And we are just getting started on this issue. I plan to continue this work not just during the remaining time as First Lady, but for the rest of my life. This is something that we're going to be working on. (Applause.) Because what we do know is that you don't have to be First Lady or a First Granddaughter -- or a First Daughter, for that matter -- you can be a courageous 18 year old from the Swat Valley. You can even be an 18 year old from the San Fernando Valley in California. It doesn't matter who you are, we all have a role to play on this issue.
As I say time and time again, these girls are all of our girls. I have passion for this issue because I cannot look into the eyes of young women and not see myself and not see my own daughters, and not want the best for them. And if we're going to solve a challenge like this of this magnitude, we certainly need our governments to step up, but we also need people -- in particularly young people -- people of all ages to step up as well.
We need to raise awareness about this issue in schools all across the globe for the kids who do have that advantage. We want them to be sure that they're aware of the millions of girls worldwide who are not getting the education that they so rightfully deserve. We need them to get on social media, to use their channels of communication -- the hashtags and -- do you guys do that stuff too? (Laughter.) The hashtags, the Vines, the Twitters.
Well, we have a hashtag called #62MillionGirls, and we're asking young girls to use that hashtag to raise awareness, and to also use it to inspire our girls all across the globe not to take their education for granted. I always tell young girls here, what's the best way that you can help these young girls is that you can go to school and you can get your education, and you can value and cherish that education and become the leaders that you were meant to be.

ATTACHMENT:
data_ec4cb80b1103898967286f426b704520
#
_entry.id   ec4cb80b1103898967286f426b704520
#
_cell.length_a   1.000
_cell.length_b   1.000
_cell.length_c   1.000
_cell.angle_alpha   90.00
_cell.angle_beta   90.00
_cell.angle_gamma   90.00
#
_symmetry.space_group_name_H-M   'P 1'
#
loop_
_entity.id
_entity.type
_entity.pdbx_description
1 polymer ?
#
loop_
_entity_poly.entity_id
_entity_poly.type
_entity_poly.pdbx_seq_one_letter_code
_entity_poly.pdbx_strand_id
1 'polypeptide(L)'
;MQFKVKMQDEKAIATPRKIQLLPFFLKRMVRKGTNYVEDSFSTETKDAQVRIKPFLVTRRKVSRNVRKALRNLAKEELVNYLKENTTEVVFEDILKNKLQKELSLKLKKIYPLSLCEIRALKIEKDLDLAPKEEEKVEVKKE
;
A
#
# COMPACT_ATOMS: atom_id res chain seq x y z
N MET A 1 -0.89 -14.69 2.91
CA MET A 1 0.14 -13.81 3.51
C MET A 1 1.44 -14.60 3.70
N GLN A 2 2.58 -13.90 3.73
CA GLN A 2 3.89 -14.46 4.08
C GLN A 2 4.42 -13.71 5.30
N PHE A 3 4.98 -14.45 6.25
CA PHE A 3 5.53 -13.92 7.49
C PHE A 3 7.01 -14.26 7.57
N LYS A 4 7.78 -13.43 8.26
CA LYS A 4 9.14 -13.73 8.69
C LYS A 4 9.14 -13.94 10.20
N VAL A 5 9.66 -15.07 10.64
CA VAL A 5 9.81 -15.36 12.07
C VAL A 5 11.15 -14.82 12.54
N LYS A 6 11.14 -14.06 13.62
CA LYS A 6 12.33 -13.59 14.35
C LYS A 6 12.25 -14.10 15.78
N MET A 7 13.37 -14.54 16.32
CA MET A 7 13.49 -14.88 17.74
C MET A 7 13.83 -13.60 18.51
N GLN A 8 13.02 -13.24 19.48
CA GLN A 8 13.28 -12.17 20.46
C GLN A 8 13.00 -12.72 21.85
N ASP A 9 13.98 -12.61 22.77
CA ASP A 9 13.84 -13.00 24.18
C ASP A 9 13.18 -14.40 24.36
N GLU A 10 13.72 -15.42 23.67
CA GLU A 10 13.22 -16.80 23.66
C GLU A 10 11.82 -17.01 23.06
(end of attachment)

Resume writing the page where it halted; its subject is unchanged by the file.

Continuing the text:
So I'm going to keep reaching out on this issue, telling the stories of those 62 million girls, sharing them wherever I go, collecting more of their stories and making sure that they always have a spotlight on them. I'm going to keep reaching out to individuals. I'm going to keep reaching out to companies and to organizations and to countries to partner on this effort.
And I'm going to keep challenging leaders across the globe to keep stepping up as much as they can. And I know that we, together, working like this on any issue -- but in particular an issue that is so clearly one that will improve our planet by educating half of our population and valuing them as individuals -- on an issue like this, we can give every girl on this planet the future that she deserves.
So I want to thank you both for your leadership. It is a truly valued partnership. And there's much more work that we can do together. So we're just thrilled to have you here. We put together what we hoped would be a welcome for you that would indicate the value of this relationship. And I'm looking forward to the work that we'll do together.
Michelle Obama, Remarks by the First Lady at the Joint U.S.-Pakistan Let Girls Learn Announcement Online by Gerhard Peters and John T. Woolley, The American Presidency Project https://www.presidency.ucsb.edu/node/321758